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Advantages of GIS

GIS is a potentially powerful tool for the management of heritage sites as: 

> It enhances operational management capability;  

> It empowers heritage site managers, allowing them to participate more fully in the planning and co-ordinating activities of their own site, and the actions of other government departments and agencies;  

> Successful GIS implementation is not technically difficult;  

> Software can be run using low-end PCs and other enabling technologies are now relatively cheap and readily available.

What is GIS?

A Geographic Information System is a set of computerised tools used to collect, archive, manage, retrieve, analyse and output geographic and other related kinds of attribute data.

A GIS records the geometry and location of real world features in layers of a digital (computerised) map. A computerised map can be likened to an atlas of a specified geographic area, in which each page contains different types of information - for example, topographic information, land use, elevation etc. When all layers are overlaid, a geographical database is created.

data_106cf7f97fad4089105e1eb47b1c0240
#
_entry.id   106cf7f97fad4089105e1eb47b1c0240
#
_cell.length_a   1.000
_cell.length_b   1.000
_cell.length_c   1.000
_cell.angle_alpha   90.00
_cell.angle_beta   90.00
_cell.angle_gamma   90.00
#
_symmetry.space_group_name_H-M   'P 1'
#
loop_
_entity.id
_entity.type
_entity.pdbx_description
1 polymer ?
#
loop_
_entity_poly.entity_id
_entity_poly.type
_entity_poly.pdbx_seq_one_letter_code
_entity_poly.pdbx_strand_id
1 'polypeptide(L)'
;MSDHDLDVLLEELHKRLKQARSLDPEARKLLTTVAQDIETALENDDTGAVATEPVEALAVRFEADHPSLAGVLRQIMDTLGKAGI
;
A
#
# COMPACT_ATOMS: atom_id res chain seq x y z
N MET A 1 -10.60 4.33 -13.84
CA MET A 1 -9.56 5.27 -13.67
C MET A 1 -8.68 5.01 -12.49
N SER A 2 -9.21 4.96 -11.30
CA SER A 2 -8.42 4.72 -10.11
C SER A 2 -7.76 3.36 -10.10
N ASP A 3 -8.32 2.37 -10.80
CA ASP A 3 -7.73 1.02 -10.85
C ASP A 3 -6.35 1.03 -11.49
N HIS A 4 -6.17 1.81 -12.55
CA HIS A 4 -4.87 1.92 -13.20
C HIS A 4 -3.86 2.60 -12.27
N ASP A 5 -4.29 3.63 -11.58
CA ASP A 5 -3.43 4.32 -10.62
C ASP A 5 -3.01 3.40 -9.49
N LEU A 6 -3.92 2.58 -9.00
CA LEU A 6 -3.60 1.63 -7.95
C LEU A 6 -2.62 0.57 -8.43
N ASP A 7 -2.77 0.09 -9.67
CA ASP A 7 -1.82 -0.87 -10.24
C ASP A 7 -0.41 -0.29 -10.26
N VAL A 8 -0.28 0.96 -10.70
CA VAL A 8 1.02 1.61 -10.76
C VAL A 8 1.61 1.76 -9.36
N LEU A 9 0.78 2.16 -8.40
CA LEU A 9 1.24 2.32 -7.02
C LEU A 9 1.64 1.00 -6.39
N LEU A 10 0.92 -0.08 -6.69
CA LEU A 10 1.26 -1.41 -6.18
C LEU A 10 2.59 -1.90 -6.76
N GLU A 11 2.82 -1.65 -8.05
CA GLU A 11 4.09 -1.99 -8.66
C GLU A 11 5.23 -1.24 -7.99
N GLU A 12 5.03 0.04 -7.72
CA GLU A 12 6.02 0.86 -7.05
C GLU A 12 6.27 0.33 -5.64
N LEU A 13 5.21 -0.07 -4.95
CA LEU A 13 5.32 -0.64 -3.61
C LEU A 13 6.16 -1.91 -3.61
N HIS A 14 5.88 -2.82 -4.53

Data describing these features are stored in databases linked to each of the map layers. Information can be viewed either through a visual representation, or in tables. A computerised map, for example, showing the location of monuments might be attached to a database that records attributes such as construction dates, construction materials and condition of the monuments. 


Champassale Heritage Management Plan, Lao PDR